Latest Western Cape dam levels
Residents and visitors must reduce water consumption in accordance with the water restrictions of their respective municipality. Extreme water savings are needed in the following regions:
- Beaufort West Municipality - level 3 water restrications in effect.
- City of Cape Town - level 3B water restrictions in effect.
- Drakenstein Municipality - level 3B water restrictions in effect.
- Swartland Municipality - level 3 water restrictions in effect.
Find out what level 3B water restrictions mean for the City of Cape Town, and how you can reduce your water consumption. Please note that definitions of each water restriction level is determined separately by each municipality. Please contact your municipality for restrictions which apply to your area.
The Western Cape currently faces a serious drought due to poor rainfall during winter. The demand for water has also steadily increased every year due to the province's growing population and economy. This, as well as climate change, has added significant pressure on our water supply.
What are water restrictions?
In order to ease the pressure placed on our water supply, municipalities across the province will continue to implement either level 1, 2 or 3 water restrictions for the foreseeable future. Residents and non-exempt businesses who don't comply with water restrictions will be charged higher tariffs and may be fined for disregarding water usage guidelines.
Current water restrictions for Western Cape Municipalities
- Beaufort West Local Municipality - level 3
- Bergrivier Local Municipality - level 2
- Bitou Local Municipality - no restrictions
- Breede Valley Local Municipality - level 2
- Cederberg Local Municipality - level 2
- Cape Agulhas Local Municipality - no restrictions
- City of Cape Town - level 3B
- Drakenstein Local Municipality - level 3B
- George Local Municipality - no restrictions
- Hessequa Local Municipality - no restrictions
- Kannaland Local Municipality - no restrictions
- Knysna Local Municipality - level 2
- Laingsburg Local Municipality - no restrictions
- Langeberg Local Municipality - no restrictions
- Matzikama Local Municipality - level 2
- Mossel Bay Local Municipality - no restrictions
- Overstrand Local Municipality - no restrictions
- Oudtshoorn Local Municipality - level 1
- Prince Albert Local Municipality - level 1
- Saldanha Local Municipality - level 2
- Stellenbosch Local Municipality - level 2
- Swartland Local Municipality - level 3
- Swellendam Local Municipality - no restrictions
- Theeswaterskloof Local Municipality - level 2
- Witzenberg Local Municipality - no restrictions
Are there plans for future water storage capacity?
While there are no current water storage projects in the Western Cape, the City of Cape Town has indicated that it is investigating all viable options to increase sustainable water storage for the City.
While several small to medium desalination plants exist in the province, the cost of running and maintaining these facilities is very high. Future desalination plants would need to be thoroughly investigated and go through feasability studies, environmental impact assessments and public participation processes before they can be built.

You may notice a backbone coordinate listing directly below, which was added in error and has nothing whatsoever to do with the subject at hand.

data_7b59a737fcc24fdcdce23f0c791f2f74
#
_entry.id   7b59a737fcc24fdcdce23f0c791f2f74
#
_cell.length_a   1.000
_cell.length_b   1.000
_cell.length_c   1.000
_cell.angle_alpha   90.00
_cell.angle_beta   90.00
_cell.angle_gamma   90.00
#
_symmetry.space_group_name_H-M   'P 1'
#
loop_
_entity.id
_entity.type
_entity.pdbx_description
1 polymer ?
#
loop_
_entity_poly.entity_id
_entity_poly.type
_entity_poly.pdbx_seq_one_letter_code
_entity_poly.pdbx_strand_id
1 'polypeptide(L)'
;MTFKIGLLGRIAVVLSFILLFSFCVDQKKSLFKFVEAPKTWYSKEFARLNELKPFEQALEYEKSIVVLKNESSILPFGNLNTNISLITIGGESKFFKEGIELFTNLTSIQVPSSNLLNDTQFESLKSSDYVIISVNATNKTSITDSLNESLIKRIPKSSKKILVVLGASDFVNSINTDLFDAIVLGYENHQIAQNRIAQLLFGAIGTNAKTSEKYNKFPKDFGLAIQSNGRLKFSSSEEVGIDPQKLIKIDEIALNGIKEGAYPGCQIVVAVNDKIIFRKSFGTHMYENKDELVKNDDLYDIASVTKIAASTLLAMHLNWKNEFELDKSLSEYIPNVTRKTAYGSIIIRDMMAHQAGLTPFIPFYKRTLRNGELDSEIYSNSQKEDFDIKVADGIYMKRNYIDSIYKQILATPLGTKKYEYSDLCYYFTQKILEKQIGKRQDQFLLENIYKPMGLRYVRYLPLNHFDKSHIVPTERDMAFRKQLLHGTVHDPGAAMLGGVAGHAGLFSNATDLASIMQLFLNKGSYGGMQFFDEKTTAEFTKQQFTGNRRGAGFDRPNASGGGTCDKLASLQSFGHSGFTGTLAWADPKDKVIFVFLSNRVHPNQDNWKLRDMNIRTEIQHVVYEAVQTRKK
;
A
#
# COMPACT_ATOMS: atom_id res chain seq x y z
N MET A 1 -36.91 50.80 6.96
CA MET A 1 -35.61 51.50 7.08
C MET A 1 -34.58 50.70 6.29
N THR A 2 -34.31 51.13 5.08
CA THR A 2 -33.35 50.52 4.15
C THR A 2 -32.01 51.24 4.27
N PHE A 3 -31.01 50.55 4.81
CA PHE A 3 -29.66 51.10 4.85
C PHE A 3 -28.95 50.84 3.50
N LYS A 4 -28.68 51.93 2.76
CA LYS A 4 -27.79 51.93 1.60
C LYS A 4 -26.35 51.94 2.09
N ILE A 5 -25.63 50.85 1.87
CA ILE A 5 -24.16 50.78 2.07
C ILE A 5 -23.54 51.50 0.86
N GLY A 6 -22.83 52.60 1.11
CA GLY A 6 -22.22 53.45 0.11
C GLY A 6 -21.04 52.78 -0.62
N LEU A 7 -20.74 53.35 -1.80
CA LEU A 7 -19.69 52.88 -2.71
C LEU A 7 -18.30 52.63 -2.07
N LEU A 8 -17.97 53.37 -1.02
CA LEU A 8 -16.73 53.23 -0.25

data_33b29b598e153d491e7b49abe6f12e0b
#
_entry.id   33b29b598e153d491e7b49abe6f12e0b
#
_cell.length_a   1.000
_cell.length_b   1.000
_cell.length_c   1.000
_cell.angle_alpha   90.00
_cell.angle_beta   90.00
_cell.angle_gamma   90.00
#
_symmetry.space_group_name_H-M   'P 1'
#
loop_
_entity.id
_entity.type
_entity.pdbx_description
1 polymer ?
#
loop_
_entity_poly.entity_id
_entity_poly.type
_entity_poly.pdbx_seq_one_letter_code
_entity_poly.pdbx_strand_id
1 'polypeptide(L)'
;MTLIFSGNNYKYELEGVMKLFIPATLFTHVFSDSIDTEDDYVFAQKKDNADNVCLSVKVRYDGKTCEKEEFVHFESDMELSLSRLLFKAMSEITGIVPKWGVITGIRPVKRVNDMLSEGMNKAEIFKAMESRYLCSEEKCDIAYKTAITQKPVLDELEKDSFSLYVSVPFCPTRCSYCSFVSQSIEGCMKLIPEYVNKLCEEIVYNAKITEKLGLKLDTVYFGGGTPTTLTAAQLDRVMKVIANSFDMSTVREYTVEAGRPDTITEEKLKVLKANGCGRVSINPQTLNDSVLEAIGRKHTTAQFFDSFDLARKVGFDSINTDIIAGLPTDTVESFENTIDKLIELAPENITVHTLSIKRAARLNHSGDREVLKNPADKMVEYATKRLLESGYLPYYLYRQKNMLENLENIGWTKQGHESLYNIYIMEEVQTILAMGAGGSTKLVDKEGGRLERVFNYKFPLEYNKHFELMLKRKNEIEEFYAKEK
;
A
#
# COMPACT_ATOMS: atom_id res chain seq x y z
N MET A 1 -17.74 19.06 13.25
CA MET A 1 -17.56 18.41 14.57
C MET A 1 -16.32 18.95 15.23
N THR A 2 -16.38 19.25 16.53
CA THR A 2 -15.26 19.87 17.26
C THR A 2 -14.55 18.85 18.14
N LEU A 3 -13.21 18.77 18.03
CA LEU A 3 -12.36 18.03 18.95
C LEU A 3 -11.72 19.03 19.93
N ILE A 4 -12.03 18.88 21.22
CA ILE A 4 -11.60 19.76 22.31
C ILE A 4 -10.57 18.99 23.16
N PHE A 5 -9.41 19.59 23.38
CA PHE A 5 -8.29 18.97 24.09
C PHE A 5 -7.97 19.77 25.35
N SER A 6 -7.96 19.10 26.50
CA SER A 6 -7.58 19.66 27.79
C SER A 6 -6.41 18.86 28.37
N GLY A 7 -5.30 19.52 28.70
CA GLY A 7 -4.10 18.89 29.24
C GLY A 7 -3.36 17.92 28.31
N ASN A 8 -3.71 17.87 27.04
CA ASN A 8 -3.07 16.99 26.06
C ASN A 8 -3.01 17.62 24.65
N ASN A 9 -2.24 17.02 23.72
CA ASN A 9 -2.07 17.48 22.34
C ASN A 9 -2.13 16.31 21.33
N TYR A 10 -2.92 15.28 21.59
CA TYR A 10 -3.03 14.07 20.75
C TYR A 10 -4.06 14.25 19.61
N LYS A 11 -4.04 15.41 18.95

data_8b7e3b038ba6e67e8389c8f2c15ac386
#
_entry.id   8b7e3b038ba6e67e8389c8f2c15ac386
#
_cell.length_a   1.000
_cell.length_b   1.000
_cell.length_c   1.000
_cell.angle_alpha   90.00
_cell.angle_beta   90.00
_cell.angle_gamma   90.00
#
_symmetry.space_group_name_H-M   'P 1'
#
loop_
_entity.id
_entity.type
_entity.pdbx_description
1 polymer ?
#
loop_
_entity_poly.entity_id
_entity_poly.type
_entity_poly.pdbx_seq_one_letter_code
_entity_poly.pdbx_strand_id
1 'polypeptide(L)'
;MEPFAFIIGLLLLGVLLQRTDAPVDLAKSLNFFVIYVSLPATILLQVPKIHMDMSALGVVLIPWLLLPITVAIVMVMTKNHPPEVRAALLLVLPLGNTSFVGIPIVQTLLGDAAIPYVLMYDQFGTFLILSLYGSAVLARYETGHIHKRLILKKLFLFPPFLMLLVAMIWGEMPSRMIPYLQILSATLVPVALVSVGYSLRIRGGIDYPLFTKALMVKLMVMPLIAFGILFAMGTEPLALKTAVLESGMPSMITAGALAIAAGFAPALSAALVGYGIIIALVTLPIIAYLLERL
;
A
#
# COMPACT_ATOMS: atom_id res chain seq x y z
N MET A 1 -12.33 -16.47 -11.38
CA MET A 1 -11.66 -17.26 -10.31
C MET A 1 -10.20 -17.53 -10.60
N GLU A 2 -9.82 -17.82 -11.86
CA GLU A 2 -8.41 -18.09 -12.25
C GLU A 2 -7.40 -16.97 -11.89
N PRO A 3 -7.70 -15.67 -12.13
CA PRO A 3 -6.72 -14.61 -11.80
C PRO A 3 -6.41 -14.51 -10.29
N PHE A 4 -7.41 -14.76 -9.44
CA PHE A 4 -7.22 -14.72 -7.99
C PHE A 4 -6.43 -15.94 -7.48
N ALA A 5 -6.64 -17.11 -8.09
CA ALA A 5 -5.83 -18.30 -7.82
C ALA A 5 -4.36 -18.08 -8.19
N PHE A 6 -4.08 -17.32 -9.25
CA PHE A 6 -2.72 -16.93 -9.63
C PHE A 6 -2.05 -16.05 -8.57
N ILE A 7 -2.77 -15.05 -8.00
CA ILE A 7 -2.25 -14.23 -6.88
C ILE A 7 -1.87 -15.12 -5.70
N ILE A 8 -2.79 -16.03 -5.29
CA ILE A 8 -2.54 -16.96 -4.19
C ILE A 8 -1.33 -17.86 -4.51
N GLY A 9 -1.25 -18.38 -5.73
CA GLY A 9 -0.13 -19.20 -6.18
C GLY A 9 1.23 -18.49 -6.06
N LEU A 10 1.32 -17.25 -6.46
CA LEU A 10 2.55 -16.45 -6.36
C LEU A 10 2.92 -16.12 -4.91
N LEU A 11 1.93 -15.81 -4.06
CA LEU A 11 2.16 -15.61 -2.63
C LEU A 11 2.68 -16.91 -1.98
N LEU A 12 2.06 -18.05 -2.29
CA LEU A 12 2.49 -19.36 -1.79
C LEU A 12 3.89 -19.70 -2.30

Where does the water go?
Other than using water in our homes for cooking, washing and sanitation, water also plays a central role in the economy of the Western Cape. The agriculture sector relies heavily on a reliable and sustainable water supply in order to produce good crops and sustain livestock. The manufacturing sector also needs water to produce manufactured goods.
Water is also lost to evaporation, leaks in water supply pipes, and deliberate water wastage.
Tap water tastes different, is it safe to drink?
When water levels in dams drop to low levels, the water will take on an 'earthy' taste. This is because the concentration of sediment (sand) is higher in less water. Your tap water remains perfectly safe to drink, as tests are continuously conducted by municipalities to ensure tap water is suitable for human consumption.
What can I do to help?
Go beyond ordinary water-saving and get creative with new ways to save as much as you can. Try to limit your water usage to human consumption and needs. Use captured water or grey water to flush your toilet. Fill your kitchen sink no more than one-third when doing the dishes by hand. Before doing laundry, make sure your laundry needs to be washed (odoured or dirty), and wait until there's a full load of laundry.
Our water security is vital for almost everything we do, which is why it's important that we all work together to ease demand on our water supply. Remember, every drop counts! Report leaks and burst pipes to your local municipality. Use our water saving tips and follow the guidelines for water restrictions. Share your water saving ideas on social media and encourage family and friends to get involved as well, so that we save as much water as we can, together!
What is the state of Western Cape dams?
The province is supplied with water by 44 dams. These dams collectively hold a maximum storage capacity of 1870.4 million cubic meters.
To date, many of the dams in the province have reported levels drastically lower than levels recorded at the same time during previous years. The average storage across the province on 23 March 2017 is 27%.
How full is the dam in my region?
You can keep track of the water storage levels in dams across the province using the map below. Information on dam storage levels is supplied by the national Department of Water and Sanitation.
Dam storage levels on 23 March 2017.